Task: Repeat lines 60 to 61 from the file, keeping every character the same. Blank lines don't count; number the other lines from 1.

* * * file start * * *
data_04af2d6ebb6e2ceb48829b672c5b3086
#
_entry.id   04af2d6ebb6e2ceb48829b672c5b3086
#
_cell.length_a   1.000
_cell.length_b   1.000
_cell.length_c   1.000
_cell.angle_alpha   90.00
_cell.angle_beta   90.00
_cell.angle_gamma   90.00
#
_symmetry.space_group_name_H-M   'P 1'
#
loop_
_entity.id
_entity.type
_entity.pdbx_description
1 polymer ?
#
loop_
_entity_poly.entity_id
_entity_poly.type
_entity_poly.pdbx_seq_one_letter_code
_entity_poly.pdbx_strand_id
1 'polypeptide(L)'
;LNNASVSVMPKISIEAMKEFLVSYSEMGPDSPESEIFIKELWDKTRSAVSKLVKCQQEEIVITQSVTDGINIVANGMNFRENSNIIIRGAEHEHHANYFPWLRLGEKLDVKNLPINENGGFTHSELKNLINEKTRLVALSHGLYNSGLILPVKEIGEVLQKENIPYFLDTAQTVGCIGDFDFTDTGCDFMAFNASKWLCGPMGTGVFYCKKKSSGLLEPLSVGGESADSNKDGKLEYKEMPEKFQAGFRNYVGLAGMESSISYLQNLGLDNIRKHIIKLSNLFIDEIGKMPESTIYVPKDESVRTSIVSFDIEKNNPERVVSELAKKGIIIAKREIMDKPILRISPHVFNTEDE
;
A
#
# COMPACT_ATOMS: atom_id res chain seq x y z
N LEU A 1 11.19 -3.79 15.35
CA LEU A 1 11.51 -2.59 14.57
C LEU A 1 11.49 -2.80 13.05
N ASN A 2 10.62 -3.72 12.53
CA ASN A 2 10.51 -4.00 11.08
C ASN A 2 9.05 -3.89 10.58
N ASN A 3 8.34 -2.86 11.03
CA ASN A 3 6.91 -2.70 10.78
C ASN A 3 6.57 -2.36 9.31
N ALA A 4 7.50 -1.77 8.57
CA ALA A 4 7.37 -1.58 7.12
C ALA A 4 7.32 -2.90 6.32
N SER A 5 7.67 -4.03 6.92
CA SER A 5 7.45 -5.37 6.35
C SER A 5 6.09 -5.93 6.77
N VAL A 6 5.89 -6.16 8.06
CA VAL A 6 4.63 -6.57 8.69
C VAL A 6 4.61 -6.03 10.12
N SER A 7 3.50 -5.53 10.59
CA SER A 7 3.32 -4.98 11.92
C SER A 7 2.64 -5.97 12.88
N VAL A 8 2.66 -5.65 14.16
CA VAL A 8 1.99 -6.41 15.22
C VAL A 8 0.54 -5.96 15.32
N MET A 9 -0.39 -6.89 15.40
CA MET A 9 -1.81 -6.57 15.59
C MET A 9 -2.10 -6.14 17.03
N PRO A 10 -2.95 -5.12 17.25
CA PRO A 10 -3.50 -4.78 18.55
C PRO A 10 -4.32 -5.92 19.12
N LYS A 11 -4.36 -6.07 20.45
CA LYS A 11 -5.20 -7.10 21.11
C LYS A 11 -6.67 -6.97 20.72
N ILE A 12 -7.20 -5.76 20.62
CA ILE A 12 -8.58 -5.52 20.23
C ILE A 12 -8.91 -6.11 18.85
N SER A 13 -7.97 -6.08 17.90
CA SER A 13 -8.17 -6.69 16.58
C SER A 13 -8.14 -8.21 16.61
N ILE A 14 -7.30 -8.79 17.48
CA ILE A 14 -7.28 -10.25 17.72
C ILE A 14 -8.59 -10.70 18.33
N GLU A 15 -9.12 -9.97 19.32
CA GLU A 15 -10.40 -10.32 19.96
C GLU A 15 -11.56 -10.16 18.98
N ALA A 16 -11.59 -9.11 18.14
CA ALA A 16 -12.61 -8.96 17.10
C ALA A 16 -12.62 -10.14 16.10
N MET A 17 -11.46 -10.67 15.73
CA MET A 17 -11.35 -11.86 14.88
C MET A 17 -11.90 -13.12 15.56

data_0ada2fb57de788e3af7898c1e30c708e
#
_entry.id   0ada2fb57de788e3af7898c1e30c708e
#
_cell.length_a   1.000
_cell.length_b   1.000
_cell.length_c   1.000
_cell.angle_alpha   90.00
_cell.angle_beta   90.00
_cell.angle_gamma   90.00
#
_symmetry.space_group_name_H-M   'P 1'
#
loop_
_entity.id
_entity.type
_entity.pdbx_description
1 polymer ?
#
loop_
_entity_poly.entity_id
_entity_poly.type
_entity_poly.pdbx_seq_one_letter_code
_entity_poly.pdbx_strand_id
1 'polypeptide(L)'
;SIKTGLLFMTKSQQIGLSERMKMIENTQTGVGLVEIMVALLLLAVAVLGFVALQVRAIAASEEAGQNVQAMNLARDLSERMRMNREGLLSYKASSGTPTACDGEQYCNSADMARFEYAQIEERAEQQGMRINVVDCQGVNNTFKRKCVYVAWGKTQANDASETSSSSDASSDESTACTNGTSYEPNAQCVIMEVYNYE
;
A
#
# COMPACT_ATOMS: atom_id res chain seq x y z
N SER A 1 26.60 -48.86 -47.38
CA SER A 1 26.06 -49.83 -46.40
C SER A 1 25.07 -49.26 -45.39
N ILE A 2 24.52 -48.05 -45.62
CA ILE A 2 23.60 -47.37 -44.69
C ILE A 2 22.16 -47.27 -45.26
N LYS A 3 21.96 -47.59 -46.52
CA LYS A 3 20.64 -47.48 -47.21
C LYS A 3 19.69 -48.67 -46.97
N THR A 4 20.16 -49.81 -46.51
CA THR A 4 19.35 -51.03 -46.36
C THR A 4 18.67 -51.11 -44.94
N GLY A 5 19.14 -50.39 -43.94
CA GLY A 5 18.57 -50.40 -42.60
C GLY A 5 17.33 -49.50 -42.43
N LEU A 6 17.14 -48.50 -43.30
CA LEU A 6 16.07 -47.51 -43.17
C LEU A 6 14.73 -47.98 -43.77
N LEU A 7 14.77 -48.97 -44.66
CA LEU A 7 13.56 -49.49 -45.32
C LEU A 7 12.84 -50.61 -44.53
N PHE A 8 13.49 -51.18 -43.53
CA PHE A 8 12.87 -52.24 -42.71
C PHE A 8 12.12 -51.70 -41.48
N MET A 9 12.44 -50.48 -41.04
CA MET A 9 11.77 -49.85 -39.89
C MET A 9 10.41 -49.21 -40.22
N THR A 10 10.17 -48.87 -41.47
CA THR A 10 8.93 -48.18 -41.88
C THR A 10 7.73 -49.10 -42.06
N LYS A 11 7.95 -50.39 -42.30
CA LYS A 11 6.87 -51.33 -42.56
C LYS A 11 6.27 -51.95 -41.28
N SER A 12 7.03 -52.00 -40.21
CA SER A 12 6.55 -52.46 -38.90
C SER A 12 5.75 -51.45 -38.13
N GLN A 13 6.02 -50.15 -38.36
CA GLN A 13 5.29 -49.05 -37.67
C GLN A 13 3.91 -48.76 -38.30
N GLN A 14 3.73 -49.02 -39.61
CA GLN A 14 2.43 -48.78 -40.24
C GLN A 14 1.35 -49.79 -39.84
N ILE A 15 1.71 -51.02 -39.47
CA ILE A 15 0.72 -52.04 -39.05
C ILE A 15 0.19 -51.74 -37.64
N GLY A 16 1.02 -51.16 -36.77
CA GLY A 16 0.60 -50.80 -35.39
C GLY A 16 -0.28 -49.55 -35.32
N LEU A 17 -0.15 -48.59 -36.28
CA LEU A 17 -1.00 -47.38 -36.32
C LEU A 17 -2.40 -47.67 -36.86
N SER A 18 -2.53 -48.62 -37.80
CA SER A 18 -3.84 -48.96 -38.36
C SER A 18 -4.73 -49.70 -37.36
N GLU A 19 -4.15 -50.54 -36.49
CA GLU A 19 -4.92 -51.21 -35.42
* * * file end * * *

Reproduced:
C PRO A 10 -4.32 -5.92 19.12
N LYS A 11 -4.36 -6.07 20.45